UMPIRE Thomas Henthorn tosses the bat between team captains Mikayla Price and Chuck Piskoti of Flint’s Lumber City Base Ball Club. Following the 1860 rules, after the bat was grabbed by the captains, captains’ hands advanced to the top of the bat—one hand on top of the other. The captain whose hand ended up on top decided who would bat first. Additional photos of Sunday’s game appear on page 12 of this week’s Observer. The contest was organized in conjunction with Stair District Library’s Hometown Teams exhibit that runs through Nov. 20.
  • Front.chat
    VALUE OF ATHLETICS—Morenci graduate John Bancroft (center) takes a turn at the microphone during a chat session at the opening of the Hometown Teams exhibit at Stair District Library. Clockwise to his left is John Dillon, Jed Hall, Jim Bauer, Joe Farquhar, George Hollstein, George Vereecke and Mike McDowell. Thomas Henthorn (at the podium) kicked off the conversation. Henthorn, a University of Michigan–Flint professor, will return to Morenci this Sunday to lead a game of vintage base ball at the school softball field.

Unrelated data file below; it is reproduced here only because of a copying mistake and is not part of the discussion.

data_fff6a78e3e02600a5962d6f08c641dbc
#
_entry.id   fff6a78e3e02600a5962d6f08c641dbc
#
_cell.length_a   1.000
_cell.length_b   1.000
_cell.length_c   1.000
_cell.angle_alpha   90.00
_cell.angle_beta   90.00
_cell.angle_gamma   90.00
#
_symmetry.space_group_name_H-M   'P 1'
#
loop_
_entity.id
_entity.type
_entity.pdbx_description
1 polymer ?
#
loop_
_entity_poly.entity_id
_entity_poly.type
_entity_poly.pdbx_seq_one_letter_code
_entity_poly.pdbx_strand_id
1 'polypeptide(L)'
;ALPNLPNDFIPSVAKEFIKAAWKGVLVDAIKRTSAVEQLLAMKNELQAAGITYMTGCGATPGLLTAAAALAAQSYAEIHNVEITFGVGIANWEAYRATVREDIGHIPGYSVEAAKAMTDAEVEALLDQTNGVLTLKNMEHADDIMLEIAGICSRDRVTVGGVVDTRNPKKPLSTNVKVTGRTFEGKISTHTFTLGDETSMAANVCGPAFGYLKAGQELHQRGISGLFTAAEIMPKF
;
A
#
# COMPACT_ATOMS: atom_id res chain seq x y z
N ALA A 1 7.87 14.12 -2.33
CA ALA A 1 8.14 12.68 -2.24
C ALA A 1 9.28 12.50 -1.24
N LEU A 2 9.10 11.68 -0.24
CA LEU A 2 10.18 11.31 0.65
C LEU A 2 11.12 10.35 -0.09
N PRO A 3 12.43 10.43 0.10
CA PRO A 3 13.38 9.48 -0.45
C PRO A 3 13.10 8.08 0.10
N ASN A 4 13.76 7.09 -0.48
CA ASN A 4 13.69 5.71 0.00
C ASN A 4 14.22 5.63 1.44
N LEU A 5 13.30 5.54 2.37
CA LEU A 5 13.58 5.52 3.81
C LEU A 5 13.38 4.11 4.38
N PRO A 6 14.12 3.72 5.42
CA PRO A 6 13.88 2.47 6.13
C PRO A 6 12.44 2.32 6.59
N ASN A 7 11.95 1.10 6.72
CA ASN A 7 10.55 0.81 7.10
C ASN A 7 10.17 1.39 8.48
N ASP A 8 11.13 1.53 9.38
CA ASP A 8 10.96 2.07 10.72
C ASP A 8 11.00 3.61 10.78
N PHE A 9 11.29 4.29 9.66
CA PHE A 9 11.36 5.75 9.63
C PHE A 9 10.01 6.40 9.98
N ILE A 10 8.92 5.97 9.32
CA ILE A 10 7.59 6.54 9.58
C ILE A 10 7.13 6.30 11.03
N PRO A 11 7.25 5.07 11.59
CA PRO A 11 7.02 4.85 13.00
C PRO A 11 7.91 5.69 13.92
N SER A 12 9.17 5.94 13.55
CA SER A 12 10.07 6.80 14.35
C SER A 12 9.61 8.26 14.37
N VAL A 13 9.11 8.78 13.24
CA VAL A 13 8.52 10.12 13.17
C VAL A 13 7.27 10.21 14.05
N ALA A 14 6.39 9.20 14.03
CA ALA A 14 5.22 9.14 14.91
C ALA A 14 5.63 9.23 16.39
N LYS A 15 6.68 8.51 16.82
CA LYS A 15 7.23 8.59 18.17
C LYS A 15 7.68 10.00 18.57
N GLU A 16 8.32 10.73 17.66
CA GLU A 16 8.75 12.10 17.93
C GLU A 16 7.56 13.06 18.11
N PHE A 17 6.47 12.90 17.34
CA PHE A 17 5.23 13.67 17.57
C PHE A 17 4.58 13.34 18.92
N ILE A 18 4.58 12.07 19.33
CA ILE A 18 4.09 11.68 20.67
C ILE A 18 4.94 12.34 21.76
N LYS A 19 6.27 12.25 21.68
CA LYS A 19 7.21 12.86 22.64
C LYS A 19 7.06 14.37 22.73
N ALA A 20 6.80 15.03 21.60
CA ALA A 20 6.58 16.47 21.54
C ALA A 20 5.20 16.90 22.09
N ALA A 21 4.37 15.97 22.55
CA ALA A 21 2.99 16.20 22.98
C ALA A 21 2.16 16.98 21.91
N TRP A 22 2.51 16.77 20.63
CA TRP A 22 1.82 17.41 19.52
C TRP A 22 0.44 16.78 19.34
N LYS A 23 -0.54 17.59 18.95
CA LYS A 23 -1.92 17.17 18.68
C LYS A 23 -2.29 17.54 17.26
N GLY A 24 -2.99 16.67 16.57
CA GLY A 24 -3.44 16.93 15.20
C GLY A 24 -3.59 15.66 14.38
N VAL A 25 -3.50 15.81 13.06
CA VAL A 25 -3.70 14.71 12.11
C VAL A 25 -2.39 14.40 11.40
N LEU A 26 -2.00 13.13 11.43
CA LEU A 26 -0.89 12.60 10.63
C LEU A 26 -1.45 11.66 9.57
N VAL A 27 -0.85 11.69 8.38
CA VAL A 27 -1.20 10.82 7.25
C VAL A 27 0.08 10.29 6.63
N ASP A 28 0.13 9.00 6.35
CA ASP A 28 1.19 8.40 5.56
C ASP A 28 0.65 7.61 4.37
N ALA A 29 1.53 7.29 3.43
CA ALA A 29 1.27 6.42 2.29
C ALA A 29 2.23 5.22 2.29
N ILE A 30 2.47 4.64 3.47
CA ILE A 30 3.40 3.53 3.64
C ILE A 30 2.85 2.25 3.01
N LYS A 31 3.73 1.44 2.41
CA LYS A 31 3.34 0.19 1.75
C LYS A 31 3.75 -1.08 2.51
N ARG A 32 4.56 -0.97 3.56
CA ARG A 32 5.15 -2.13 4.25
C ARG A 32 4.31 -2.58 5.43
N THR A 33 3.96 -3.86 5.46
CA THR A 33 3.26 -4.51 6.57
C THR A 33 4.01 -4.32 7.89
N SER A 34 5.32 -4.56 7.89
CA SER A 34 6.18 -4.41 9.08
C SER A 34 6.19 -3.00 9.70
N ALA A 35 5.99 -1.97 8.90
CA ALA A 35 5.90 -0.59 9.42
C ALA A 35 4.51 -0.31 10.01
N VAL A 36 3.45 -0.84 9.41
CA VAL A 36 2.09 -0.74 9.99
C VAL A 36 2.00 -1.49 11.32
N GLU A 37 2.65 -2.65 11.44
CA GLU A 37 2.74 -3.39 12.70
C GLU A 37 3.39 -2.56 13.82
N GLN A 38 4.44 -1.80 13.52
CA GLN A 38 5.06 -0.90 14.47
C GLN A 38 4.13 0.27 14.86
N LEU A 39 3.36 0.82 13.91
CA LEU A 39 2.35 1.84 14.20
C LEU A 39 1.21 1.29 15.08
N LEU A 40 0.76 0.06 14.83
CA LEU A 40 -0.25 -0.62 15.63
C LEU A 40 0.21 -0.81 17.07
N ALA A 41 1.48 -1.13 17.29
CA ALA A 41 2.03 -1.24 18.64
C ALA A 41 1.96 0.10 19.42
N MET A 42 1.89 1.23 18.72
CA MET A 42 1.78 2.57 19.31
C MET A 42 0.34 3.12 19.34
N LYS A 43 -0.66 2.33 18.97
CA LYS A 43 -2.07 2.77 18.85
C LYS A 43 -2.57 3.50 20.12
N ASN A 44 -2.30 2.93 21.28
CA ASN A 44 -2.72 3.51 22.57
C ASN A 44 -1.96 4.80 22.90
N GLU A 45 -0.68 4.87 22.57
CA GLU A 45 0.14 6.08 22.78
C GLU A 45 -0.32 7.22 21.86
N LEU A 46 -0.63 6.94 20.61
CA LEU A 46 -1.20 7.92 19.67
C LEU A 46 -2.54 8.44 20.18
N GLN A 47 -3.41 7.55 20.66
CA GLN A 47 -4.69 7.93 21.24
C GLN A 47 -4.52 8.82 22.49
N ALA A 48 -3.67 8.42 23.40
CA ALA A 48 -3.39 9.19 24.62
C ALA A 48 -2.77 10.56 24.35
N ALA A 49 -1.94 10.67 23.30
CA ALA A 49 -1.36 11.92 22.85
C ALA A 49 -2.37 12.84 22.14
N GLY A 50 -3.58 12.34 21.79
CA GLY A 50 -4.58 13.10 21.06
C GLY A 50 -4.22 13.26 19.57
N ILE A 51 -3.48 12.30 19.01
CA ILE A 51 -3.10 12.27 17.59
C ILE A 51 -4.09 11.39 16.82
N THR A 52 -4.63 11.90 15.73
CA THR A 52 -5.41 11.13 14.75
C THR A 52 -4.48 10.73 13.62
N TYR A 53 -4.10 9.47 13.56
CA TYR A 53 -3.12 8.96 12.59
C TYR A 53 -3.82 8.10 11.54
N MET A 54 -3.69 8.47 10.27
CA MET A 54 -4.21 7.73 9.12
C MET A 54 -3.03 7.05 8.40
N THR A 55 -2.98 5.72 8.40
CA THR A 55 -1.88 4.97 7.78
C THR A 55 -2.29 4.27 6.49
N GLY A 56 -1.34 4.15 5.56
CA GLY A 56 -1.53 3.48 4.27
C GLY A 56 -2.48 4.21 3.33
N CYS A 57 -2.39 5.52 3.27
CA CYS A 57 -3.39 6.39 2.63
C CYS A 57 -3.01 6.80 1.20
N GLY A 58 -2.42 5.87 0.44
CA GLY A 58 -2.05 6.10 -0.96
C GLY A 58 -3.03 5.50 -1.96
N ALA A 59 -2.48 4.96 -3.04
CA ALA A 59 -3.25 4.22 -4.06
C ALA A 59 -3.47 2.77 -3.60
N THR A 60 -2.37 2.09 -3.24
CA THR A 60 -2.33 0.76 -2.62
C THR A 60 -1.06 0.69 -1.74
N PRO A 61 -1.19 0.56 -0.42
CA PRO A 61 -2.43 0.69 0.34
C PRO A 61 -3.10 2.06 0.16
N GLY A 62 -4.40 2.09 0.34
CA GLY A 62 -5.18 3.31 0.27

• Front.cross
    HUDSON RUNNER Jacob Morgan looks toward the top of the hill with dismay during the tough finish at Harrison Lake State Park. Fayette runner Jacob Garrow focuses on the summit, also, during the Eagle Invitational cross country run Saturday morning. Continuing rain and drizzle made the course even more challenging. Results of the race are in this week’s Observer.
  • Front.bear
    HOLDEN HUTCHISON gives a hug to a black bear cub—the product of a taxidermist’s skills—at the Michigan DNR’s Great Youth Jamboree. The event on Sunday marked the fourth year of the Jamboree. Additional photos are on page 12.
  • Front.hose Testing
    HOSE safety—The FireCatt hose testing company from Troy put Morenci Fire Department hose to the test Monday morning when Mill Street was closed to traffic. The company also checks nozzles and ladders for wear in an effort to keep fire fighters safe while on calls.